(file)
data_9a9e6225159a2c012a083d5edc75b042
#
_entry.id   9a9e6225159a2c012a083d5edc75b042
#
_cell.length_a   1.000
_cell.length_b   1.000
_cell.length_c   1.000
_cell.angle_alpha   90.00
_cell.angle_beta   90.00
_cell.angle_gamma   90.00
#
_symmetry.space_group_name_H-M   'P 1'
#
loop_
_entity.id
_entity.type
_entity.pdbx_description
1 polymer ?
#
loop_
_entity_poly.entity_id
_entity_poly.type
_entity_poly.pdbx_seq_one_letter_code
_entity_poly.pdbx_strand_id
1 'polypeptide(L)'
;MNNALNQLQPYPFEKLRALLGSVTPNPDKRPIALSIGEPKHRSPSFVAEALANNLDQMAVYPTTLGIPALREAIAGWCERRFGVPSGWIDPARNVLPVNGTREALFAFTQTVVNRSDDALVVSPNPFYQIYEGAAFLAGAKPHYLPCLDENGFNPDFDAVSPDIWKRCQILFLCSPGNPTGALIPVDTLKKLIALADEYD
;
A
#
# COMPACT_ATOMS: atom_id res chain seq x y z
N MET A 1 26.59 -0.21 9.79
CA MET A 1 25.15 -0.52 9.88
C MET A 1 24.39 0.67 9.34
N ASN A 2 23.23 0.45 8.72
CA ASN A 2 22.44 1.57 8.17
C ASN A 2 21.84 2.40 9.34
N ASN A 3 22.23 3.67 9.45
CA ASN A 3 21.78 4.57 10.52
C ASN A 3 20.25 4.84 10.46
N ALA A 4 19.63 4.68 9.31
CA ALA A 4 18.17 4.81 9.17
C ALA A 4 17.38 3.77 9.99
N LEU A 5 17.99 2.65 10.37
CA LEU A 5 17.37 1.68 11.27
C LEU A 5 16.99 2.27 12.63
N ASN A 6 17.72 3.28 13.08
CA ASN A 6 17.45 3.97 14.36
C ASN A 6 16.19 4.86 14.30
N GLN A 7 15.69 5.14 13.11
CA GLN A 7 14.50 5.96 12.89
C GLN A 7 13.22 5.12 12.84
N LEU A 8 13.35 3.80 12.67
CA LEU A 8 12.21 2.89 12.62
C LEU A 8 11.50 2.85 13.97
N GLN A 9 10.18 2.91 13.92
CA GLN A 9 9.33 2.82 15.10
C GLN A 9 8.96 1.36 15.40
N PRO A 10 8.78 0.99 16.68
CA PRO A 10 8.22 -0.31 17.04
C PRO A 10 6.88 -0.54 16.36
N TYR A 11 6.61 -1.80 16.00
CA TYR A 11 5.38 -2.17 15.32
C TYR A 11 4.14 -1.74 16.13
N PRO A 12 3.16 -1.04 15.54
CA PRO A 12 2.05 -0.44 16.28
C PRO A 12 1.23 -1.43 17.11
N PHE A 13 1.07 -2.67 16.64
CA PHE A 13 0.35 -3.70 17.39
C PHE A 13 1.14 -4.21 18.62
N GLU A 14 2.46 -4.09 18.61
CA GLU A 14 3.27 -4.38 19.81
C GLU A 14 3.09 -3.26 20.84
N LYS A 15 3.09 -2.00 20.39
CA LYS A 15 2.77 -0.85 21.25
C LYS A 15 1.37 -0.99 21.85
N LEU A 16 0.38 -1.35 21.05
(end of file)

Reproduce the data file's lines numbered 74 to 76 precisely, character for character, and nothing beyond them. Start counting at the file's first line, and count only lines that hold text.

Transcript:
CA LYS A 15 2.77 -0.85 21.25
C LYS A 15 1.37 -0.99 21.85
N LEU A 16 0.38 -1.35 21.05